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How Would You Explain a Picket Line to Your Child?

11/28/2013 08:33 EST | Updated 01/28/2014 05:59 EST

Has your child ever seen a picket line? If you plan to shop at a Walmart in the U.S. you and your child may well see one this weekend.

If your children ask what is happening, how will you explain it? The Canadian Civil Liberties Education Trust and TVO Parents can help you make the most of that "teachable moment" with a discussion about rights and freedoms.

What would you do if you and your children encountered a group of young people in front of your favourite store holding signs exhorting you to shop elsewhere? Would you go to a different store? Would you take your children home? Would you walk across the line and shop anyway? Would you join the picket line, or would you think of another response? Maybe it depends upon why the picket line is there.

Let's look at an example many of us have encountered: The local tuck shop or convenience store has a sign on its window that says "Only two students at a time allowed in the store."

What is a "student" and what assumptions are made by store owners who post such signs? Can three law students enter? What about three apprentice plumbers? Four kindergarteners with their care givers? Or should the store owners be specific to grades or age? Only two people between the ages of six and 18? How fair would THAT be?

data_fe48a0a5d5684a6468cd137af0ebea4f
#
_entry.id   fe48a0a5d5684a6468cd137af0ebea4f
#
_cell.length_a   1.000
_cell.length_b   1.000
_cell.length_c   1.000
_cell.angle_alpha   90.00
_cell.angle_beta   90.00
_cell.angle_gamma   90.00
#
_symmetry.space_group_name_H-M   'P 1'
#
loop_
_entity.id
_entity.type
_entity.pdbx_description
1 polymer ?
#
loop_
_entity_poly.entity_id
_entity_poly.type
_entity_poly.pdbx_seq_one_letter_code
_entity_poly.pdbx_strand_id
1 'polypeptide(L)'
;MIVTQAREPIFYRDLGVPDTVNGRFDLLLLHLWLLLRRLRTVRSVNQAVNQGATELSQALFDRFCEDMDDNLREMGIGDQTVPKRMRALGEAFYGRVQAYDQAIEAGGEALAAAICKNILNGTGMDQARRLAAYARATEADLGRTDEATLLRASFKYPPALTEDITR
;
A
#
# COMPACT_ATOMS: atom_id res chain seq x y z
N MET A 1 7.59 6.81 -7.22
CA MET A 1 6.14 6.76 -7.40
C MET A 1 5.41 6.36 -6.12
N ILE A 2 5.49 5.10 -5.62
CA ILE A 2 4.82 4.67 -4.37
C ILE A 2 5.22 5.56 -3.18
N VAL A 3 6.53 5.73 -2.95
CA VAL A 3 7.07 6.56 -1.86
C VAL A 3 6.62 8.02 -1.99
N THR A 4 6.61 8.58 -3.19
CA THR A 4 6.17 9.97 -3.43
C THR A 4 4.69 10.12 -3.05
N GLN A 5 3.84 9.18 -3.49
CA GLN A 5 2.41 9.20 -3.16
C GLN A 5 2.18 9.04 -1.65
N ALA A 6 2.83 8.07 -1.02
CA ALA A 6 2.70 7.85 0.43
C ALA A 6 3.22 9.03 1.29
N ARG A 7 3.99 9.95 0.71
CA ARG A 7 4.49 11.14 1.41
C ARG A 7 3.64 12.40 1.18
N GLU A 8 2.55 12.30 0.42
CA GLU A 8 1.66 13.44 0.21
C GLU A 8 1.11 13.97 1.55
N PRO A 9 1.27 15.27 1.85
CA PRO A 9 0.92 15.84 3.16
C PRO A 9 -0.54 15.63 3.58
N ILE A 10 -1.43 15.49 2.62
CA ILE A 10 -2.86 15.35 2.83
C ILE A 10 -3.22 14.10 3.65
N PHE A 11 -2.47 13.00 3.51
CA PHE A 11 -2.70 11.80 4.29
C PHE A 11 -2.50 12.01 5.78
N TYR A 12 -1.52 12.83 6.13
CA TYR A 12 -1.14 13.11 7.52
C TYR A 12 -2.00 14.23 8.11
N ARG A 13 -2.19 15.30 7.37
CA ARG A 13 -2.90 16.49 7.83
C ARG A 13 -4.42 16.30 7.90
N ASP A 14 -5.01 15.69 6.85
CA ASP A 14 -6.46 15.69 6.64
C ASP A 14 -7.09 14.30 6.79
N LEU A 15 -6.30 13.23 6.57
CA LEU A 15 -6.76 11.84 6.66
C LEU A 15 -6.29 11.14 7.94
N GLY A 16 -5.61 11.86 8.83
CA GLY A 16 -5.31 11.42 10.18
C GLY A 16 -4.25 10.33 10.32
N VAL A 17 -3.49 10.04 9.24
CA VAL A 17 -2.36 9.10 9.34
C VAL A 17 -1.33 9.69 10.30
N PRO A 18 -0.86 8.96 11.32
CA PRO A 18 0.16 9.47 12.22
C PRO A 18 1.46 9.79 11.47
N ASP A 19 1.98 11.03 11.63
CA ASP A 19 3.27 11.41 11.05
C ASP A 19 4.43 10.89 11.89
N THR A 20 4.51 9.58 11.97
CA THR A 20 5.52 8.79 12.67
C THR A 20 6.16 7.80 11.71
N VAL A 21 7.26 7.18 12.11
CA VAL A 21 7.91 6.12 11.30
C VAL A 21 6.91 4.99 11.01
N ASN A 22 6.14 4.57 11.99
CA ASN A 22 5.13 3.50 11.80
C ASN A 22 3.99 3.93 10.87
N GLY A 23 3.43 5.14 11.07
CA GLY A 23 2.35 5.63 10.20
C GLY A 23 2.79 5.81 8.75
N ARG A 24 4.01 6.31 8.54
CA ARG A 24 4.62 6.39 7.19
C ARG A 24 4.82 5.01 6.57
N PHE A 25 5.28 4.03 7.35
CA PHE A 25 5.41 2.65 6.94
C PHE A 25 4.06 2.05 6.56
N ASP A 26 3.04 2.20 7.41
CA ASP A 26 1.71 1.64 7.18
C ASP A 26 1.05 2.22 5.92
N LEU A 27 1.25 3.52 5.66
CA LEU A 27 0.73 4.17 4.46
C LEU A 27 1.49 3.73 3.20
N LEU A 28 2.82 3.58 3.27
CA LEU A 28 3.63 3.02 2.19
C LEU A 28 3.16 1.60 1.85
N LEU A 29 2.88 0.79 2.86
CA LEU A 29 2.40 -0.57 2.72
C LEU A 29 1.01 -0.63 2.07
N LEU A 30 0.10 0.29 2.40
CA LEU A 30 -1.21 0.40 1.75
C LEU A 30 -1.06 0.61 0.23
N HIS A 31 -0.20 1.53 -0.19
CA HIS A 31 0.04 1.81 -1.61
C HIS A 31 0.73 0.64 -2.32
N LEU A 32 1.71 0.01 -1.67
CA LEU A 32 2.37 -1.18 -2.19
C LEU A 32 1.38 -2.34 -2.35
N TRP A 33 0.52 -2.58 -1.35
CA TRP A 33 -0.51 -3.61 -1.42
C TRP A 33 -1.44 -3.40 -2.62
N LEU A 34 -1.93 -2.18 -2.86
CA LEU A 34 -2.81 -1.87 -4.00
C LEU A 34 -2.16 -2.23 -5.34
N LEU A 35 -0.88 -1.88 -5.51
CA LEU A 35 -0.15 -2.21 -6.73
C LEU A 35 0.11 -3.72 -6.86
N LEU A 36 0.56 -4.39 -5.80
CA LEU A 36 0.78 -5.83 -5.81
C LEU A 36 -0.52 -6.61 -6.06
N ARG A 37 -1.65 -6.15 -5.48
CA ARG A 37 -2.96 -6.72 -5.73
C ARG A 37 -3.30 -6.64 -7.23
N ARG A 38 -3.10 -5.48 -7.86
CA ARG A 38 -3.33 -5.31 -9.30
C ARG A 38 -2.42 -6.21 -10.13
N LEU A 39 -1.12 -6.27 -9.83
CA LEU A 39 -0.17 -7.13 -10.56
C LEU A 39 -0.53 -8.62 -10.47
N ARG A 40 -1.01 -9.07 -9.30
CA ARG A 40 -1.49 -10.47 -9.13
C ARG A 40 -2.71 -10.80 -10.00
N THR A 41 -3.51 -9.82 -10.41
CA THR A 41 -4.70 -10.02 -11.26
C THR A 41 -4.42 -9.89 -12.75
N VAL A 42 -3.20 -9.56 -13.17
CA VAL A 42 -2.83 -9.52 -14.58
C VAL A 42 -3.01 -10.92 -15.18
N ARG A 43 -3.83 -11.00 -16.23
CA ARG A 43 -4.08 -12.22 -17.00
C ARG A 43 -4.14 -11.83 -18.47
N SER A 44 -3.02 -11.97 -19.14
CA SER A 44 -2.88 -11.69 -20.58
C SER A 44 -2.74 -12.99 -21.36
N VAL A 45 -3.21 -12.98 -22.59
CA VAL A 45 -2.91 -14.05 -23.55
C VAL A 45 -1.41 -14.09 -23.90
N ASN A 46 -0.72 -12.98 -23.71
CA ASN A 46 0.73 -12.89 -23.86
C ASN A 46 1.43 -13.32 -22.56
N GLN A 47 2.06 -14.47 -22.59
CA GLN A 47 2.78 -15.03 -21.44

Do these store owners believe that all students steal? Perhaps this limit makes it easier for store owners to follow two students at a time to catch them if they shoplift. Perhaps the owners think groups of students will clog the aisles and block access for adult shoppers who are likely to spend more money than students usually do. Perhaps store owners think students are noisy or rude. What do your children think about these assumptions? Why don't you ask them?

If we replace the word "student" with another group identifier, do we become a bit more uncomfortable? If we were to use race, social class, religion, national origin, sexual orientation or another similar ground to permit only two people at a time in a store, many of us would be fairly outraged. Are there people who argue that such groups have the same characteristics some sign-posting store owners assume students to have? Of course there are. But thanks to human rights legislation, we have moved away from days when stores had signs that said "Whites Only" or "No Jews or Dogs."

Should children see themselves as people with rights? This could be most inconvenient. Are we, as adult citizens, afraid of the young people among us? What would happen if adults thought of children as fellow citizens and took responsibility to ensure that children knew their rights? Could encouraging children to see themselves as rights holders result in children not simply doing as they are told? Perhaps. But is blind obedience to authority what we want for our kids anyway?

What happens when people don't know that they have rights? When those rights are trammelled, there may be no one left who knows what to do about it. Children who know they have freedom of expression, the right to peacefully assemble, and freedom of association, can use these rights as tools to lawfully and peaceably confront the unfairness they encounter in their lives. After all, the right to protest and the right to decide how to respond to protest are essential to democratic participation.

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